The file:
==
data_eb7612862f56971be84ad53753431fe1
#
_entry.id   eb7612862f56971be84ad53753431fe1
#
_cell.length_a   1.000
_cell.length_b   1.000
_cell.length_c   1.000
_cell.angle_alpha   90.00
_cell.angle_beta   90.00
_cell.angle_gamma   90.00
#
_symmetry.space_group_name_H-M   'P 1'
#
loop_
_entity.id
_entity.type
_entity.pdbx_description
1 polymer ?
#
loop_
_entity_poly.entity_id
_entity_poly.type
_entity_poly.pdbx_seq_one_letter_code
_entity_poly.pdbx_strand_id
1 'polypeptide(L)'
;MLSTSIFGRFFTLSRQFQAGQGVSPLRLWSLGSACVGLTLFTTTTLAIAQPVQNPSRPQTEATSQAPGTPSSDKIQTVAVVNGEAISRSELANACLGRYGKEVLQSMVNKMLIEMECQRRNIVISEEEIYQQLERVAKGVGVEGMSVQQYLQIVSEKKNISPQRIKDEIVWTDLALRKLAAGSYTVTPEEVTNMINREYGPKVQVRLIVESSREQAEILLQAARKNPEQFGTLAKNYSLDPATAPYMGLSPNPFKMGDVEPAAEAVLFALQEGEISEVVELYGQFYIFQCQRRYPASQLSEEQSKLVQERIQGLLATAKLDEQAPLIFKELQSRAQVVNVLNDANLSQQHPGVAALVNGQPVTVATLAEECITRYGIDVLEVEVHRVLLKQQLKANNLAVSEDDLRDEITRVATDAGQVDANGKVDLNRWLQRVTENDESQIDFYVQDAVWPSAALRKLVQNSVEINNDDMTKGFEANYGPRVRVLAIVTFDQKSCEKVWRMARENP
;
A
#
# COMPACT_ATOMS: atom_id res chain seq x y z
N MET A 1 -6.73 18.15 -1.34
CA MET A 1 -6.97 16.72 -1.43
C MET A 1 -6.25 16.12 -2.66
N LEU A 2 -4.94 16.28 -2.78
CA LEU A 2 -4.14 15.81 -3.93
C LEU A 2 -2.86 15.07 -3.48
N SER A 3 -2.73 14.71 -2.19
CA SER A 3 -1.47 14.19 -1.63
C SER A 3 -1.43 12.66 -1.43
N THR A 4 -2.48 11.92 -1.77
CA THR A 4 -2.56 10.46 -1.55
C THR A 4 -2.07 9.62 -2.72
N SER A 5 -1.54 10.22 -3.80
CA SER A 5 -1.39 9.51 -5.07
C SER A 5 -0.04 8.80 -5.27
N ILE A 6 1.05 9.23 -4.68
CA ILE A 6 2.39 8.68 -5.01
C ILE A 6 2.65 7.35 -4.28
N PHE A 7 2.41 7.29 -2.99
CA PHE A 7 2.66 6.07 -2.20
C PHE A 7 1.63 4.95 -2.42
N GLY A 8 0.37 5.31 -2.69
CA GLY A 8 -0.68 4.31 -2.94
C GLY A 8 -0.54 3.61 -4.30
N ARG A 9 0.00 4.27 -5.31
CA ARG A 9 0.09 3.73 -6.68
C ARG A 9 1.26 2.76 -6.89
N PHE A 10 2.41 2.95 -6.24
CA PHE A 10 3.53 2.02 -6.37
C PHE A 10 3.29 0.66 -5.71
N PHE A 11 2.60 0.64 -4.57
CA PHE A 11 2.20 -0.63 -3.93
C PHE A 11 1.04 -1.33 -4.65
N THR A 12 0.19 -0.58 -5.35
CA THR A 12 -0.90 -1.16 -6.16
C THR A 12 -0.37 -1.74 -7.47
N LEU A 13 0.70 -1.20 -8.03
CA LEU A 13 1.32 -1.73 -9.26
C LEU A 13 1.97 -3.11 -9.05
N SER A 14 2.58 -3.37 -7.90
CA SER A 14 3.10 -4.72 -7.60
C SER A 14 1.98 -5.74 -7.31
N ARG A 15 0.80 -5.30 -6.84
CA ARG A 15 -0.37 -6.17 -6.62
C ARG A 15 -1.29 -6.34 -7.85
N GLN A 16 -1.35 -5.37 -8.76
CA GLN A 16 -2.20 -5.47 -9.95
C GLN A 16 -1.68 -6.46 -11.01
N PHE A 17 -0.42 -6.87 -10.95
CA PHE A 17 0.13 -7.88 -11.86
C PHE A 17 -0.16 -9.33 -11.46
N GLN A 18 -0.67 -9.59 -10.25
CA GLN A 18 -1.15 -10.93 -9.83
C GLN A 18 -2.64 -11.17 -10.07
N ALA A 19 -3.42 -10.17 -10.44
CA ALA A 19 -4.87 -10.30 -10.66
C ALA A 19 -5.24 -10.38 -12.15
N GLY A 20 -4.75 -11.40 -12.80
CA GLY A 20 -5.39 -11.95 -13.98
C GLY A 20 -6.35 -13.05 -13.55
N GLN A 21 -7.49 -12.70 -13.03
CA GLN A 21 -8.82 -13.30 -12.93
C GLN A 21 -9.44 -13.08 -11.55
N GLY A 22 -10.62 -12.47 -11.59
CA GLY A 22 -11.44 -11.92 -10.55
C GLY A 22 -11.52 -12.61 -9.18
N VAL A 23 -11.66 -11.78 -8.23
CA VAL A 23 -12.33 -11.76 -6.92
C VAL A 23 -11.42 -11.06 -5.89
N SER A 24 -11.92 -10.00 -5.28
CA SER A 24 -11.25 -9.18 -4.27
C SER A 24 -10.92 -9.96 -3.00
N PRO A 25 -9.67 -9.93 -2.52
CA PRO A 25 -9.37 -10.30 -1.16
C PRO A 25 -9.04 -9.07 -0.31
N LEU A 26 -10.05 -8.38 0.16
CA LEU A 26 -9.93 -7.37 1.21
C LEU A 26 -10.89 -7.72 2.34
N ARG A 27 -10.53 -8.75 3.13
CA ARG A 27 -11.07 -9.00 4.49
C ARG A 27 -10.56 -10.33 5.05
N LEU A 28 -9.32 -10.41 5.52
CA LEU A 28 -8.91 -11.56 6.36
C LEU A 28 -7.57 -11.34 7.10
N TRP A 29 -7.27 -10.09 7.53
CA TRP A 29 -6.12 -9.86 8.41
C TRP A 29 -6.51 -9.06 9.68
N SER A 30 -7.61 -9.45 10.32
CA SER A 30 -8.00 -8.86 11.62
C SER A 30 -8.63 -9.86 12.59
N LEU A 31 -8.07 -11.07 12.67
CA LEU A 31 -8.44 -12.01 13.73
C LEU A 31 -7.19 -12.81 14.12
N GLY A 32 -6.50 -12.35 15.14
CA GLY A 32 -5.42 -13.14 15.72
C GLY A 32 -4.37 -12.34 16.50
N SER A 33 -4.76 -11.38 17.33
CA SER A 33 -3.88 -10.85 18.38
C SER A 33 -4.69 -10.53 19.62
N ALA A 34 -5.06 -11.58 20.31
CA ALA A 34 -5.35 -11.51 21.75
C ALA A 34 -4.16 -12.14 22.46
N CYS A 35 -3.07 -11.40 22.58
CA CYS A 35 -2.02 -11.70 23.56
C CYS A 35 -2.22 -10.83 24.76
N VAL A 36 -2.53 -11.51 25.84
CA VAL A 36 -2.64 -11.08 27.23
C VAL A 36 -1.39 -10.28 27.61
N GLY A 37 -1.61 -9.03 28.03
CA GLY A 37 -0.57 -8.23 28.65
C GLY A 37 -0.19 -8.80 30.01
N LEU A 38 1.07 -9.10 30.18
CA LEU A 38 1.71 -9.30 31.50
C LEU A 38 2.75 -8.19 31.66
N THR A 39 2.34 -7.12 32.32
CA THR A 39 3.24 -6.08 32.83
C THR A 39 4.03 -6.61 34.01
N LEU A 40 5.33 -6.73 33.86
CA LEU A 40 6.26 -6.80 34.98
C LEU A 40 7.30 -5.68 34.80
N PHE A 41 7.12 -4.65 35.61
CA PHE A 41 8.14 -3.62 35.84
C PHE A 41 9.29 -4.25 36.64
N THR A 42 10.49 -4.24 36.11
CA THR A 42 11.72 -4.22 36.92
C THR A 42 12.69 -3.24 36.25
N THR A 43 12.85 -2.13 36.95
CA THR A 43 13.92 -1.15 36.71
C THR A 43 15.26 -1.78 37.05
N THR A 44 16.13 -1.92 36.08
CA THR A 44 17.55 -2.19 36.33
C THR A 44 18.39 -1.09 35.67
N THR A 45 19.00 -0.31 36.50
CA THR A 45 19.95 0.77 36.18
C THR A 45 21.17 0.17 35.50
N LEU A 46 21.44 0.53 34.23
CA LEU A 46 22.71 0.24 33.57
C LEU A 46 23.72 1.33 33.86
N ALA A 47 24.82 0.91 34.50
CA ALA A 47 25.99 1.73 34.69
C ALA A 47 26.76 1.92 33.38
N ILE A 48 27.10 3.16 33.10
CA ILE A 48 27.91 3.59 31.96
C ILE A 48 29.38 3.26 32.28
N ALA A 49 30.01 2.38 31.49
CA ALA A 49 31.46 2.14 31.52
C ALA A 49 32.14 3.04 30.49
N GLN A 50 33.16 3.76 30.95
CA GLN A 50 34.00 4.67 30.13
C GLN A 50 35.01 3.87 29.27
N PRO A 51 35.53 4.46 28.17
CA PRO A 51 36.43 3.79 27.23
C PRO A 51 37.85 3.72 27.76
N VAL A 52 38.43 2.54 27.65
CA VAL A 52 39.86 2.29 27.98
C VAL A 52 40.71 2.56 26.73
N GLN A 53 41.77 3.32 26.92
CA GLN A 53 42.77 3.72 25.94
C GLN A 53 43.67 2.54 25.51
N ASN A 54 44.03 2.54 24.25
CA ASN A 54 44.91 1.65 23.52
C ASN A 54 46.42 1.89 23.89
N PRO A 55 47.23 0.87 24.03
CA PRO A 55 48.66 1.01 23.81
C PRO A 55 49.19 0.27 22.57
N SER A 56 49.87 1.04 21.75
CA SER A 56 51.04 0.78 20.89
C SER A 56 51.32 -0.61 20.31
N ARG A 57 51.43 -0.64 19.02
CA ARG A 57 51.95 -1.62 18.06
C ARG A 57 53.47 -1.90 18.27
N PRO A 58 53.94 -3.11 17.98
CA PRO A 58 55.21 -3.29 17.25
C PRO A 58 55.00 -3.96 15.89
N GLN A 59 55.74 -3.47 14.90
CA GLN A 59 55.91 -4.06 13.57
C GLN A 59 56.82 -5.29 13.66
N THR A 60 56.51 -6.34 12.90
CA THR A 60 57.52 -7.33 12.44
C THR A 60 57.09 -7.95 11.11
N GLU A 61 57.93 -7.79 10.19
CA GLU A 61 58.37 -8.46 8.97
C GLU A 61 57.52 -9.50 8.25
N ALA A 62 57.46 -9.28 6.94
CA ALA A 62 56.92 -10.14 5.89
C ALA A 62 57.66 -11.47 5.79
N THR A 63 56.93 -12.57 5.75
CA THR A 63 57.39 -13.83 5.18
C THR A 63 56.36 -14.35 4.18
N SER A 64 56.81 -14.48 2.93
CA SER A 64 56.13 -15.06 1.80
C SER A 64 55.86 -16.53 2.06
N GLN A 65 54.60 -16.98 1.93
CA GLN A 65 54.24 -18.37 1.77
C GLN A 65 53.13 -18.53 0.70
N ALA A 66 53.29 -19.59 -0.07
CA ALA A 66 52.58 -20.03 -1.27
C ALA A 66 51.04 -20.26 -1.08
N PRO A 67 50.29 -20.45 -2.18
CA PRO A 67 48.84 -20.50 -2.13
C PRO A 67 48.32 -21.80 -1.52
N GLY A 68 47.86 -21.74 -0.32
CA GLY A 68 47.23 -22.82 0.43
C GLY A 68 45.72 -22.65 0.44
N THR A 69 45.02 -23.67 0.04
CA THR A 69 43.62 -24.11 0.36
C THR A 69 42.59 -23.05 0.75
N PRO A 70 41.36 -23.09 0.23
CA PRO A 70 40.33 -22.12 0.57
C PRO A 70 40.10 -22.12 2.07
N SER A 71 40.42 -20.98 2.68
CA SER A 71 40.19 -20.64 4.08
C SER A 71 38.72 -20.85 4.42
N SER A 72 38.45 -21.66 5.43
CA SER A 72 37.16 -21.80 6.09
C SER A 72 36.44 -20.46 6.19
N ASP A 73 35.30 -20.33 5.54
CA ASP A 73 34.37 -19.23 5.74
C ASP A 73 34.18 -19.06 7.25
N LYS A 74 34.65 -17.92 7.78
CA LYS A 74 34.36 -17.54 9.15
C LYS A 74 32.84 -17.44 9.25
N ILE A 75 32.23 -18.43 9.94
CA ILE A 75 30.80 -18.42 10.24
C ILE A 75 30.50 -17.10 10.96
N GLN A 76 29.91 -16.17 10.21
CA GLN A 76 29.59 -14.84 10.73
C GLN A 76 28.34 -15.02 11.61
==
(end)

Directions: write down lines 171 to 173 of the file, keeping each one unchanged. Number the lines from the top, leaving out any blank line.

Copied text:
C ALA A 47 26.76 1.92 33.38
N ILE A 48 27.10 3.16 33.10
CA ILE A 48 27.91 3.59 31.96